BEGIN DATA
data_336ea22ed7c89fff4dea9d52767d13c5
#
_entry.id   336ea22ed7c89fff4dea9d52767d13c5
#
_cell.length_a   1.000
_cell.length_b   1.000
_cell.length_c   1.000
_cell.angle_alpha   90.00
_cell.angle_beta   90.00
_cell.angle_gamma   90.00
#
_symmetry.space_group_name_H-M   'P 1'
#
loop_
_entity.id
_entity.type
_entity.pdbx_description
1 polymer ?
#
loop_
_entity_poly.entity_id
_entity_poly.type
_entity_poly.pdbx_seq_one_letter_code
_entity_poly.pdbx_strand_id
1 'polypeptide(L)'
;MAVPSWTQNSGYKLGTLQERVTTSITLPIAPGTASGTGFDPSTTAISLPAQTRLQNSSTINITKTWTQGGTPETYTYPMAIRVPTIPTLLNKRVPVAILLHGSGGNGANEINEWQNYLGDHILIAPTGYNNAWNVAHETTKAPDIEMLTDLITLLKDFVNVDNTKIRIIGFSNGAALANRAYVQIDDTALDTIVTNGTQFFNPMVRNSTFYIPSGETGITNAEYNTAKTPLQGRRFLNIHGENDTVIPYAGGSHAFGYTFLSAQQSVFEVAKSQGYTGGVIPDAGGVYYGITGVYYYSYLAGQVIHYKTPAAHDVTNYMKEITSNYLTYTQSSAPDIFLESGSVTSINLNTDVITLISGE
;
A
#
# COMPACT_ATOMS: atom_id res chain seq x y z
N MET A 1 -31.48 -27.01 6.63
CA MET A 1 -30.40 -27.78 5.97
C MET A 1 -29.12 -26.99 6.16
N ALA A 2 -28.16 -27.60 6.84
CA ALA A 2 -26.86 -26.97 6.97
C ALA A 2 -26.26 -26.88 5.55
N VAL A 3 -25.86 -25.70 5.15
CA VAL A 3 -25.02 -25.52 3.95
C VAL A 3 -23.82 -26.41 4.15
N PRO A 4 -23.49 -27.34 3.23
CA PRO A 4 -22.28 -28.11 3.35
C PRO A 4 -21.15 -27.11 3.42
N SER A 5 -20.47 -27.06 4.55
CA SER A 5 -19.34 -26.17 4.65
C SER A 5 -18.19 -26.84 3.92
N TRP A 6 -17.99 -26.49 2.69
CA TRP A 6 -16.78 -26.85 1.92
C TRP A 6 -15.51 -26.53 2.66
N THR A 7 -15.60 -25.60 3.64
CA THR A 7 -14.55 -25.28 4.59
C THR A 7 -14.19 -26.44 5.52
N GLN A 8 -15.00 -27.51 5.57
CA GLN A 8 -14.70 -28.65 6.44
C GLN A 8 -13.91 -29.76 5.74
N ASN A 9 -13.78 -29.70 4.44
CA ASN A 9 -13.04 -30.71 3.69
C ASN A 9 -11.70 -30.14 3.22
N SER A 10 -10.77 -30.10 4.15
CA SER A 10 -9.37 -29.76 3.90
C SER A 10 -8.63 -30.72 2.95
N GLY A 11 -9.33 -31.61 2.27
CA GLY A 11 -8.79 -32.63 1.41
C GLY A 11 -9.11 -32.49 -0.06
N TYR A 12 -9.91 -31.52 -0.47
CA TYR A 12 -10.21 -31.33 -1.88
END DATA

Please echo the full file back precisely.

data_336ea22ed7c89fff4dea9d52767d13c5
#
_entry.id   336ea22ed7c89fff4dea9d52767d13c5
#
_cell.length_a   1.000
_cell.length_b   1.000
_cell.length_c   1.000
_cell.angle_alpha   90.00
_cell.angle_beta   90.00
_cell.angle_gamma   90.00
#
_symmetry.space_group_name_H-M   'P 1'
#
loop_
_entity.id
_entity.type
_entity.pdbx_description
1 polymer ?
#
loop_
_entity_poly.entity_id
_entity_poly.type
_entity_poly.pdbx_seq_one_letter_code
_entity_poly.pdbx_strand_id
1 'polypeptide(L)'
;MAVPSWTQNSGYKLGTLQERVTTSITLPIAPGTASGTGFDPSTTAISLPAQTRLQNSSTINITKTWTQGGTPETYTYPMAIRVPTIPTLLNKRVPVAILLHGSGGNGANEINEWQNYLGDHILIAPTGYNNAWNVAHETTKAPDIEMLTDLITLLKDFVNVDNTKIRIIGFSNGAALANRAYVQIDDTALDTIVTNGTQFFNPMVRNSTFYIPSGETGITNAEYNTAKTPLQGRRFLNIHGENDTVIPYAGGSHAFGYTFLSAQQSVFEVAKSQGYTGGVIPDAGGVYYGITGVYYYSYLAGQVIHYKTPAAHDVTNYMKEITSNYLTYTQSSAPDIFLESGSVTSINLNTDVITLISGE
;
A
#
# COMPACT_ATOMS: atom_id res chain seq x y z
N MET A 1 -31.48 -27.01 6.63
CA MET A 1 -30.40 -27.78 5.97
C MET A 1 -29.12 -26.99 6.16
N ALA A 2 -28.16 -27.60 6.84
CA ALA A 2 -26.86 -26.97 6.97
C ALA A 2 -26.26 -26.88 5.55
N VAL A 3 -25.86 -25.70 5.15
CA VAL A 3 -25.02 -25.52 3.95
C VAL A 3 -23.82 -26.41 4.15
N PRO A 4 -23.49 -27.34 3.23
CA PRO A 4 -22.28 -28.11 3.35
C PRO A 4 -21.15 -27.11 3.42
N SER A 5 -20.47 -27.06 4.55
CA SER A 5 -19.34 -26.17 4.65
C SER A 5 -18.19 -26.84 3.92
N TRP A 6 -17.99 -26.49 2.69
CA TRP A 6 -16.78 -26.85 1.92
C TRP A 6 -15.51 -26.53 2.66
N THR A 7 -15.60 -25.60 3.64
CA THR A 7 -14.55 -25.28 4.59
C THR A 7 -14.19 -26.44 5.52
N GLN A 8 -15.00 -27.51 5.57
CA GLN A 8 -14.70 -28.65 6.44
C GLN A 8 -13.91 -29.76 5.74
N ASN A 9 -13.78 -29.70 4.44
CA ASN A 9 -13.04 -30.71 3.69
C ASN A 9 -11.70 -30.14 3.22
N SER A 10 -10.77 -30.10 4.15
CA SER A 10 -9.37 -29.76 3.90
C SER A 10 -8.63 -30.72 2.95
N GLY A 11 -9.33 -31.61 2.27
CA GLY A 11 -8.79 -32.63 1.41
C GLY A 11 -9.11 -32.49 -0.06
N TYR A 12 -9.91 -31.52 -0.47
CA TYR A 12 -10.21 -31.33 -1.88